This might not be applicable everywhere, as places like casinos, or night clubs usually do not give you the option to let sunlight in. In any case, when possible try to shoot at places which can allow the sunlight in: windows, hallways, doorways and e.t.c. Not only because the daylight looks more natural (as it is), but because it is much brighter! Daylight is considerably brighter than even the most powerful flash.

Shooting with daylight coming from a window also gives some lovely soft light that provides your subject a nice, even lighting. If you don’t wish to use the daylight as your source of light, you can still use it in various ways to make your shot better. Our advice here is simple, when you have the advantage of sunlight, don’t miss it.

4) Get a reflector!

Seriously, this can be not only one of the most affordable items of gear that you’ll probably ever purchase, but additionally it is very helpful with setting up good lighting and easy to use and master! Here is how to create one:

Step 1: Get a blank piece of white board or paper.
Step 2: Have somebody mirror it onto your subject!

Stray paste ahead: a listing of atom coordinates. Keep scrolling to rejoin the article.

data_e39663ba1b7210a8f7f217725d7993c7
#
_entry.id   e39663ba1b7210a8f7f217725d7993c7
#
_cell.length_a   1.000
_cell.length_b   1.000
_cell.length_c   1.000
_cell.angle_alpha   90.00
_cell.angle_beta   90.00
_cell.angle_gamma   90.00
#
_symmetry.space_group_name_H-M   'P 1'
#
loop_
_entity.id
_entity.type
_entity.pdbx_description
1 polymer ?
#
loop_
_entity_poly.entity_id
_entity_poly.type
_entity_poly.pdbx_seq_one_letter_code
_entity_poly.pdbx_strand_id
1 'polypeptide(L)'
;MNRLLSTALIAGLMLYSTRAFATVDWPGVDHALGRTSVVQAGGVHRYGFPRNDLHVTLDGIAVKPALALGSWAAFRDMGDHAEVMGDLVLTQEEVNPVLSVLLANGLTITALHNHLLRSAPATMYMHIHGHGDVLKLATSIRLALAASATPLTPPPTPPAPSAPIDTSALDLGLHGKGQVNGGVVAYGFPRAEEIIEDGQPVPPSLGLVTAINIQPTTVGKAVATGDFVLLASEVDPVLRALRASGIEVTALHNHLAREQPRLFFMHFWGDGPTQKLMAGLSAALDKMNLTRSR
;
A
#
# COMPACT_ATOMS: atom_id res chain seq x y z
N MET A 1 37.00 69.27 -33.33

Step 3: That’s it!

Need an even bigger space covered? Purchase a bigger paper or board! Using a reflector will compensate for any shadows that might be cast on the subject, and will in general make the photo look more professional. The white paper gives the shots a nice soft fill, however if you want need something stronger you can use foil together with the paper. Reflectors can be used for daytime and nighttime photography, as they can compensate for poor lightening in most settings.

5) Don’t use overhead lighting directly

Yes, this is valid for any type of overhead lighting. This is a very important advice to remember, as overhead lighting casts these candid shadows that exaggerates wrinkles and really any type of imperfections on the subject when taking indoor pictures. This makes for a bad shot, so to avoid this  just have your subject take some steps back from the overhead light,  so that the light could bounce from the ground and onto the your subject instead. The only time where we can see shooting right underneath the light as a good idea is for a Halloween photoshoot.

6) Play with the flash settings